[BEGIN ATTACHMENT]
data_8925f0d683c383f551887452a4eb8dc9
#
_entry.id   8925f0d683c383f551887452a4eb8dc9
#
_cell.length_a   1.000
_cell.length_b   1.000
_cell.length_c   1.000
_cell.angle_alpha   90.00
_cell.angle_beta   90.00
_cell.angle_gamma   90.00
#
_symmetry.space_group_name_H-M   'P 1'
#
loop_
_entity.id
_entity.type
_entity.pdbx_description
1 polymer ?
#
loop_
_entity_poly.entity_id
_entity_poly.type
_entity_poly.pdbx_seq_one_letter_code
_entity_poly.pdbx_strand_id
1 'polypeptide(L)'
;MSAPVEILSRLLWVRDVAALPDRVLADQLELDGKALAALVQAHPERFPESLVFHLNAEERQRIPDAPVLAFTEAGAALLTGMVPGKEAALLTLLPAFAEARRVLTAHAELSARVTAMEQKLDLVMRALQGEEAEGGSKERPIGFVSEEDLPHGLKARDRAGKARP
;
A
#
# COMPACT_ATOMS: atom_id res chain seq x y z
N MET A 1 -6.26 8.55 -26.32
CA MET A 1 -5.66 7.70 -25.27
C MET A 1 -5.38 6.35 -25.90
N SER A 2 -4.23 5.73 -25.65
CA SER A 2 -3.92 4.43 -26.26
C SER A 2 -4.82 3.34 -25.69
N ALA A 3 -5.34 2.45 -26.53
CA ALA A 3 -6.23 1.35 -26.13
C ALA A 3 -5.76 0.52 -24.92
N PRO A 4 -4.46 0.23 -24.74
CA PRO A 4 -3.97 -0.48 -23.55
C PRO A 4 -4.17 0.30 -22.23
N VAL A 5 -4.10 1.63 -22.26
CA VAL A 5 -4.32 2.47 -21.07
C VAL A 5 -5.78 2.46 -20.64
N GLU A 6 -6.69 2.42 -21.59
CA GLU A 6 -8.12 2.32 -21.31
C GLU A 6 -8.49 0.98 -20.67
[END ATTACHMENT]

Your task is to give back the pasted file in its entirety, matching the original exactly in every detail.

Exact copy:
data_8925f0d683c383f551887452a4eb8dc9
#
_entry.id   8925f0d683c383f551887452a4eb8dc9
#
_cell.length_a   1.000
_cell.length_b   1.000
_cell.length_c   1.000
_cell.angle_alpha   90.00
_cell.angle_beta   90.00
_cell.angle_gamma   90.00
#
_symmetry.space_group_name_H-M   'P 1'
#
loop_
_entity.id
_entity.type
_entity.pdbx_description
1 polymer ?
#
loop_
_entity_poly.entity_id
_entity_poly.type
_entity_poly.pdbx_seq_one_letter_code
_entity_poly.pdbx_strand_id
1 'polypeptide(L)'
;MSAPVEILSRLLWVRDVAALPDRVLADQLELDGKALAALVQAHPERFPESLVFHLNAEERQRIPDAPVLAFTEAGAALLTGMVPGKEAALLTLLPAFAEARRVLTAHAELSARVTAMEQKLDLVMRALQGEEAEGGSKERPIGFVSEEDLPHGLKARDRAGKARP
;
A
#
# COMPACT_ATOMS: atom_id res chain seq x y z
N MET A 1 -6.26 8.55 -26.32
CA MET A 1 -5.66 7.70 -25.27
C MET A 1 -5.38 6.35 -25.90
N SER A 2 -4.23 5.73 -25.65
CA SER A 2 -3.92 4.43 -26.26
C SER A 2 -4.82 3.34 -25.69
N ALA A 3 -5.34 2.45 -26.53
CA ALA A 3 -6.23 1.35 -26.13
C ALA A 3 -5.76 0.52 -24.92
N PRO A 4 -4.46 0.23 -24.74
CA PRO A 4 -3.97 -0.48 -23.55
C PRO A 4 -4.17 0.30 -22.23
N VAL A 5 -4.10 1.63 -22.26
CA VAL A 5 -4.32 2.47 -21.07
C VAL A 5 -5.78 2.46 -20.64
N GLU A 6 -6.69 2.42 -21.59
CA GLU A 6 -8.12 2.32 -21.31
C GLU A 6 -8.49 0.98 -20.67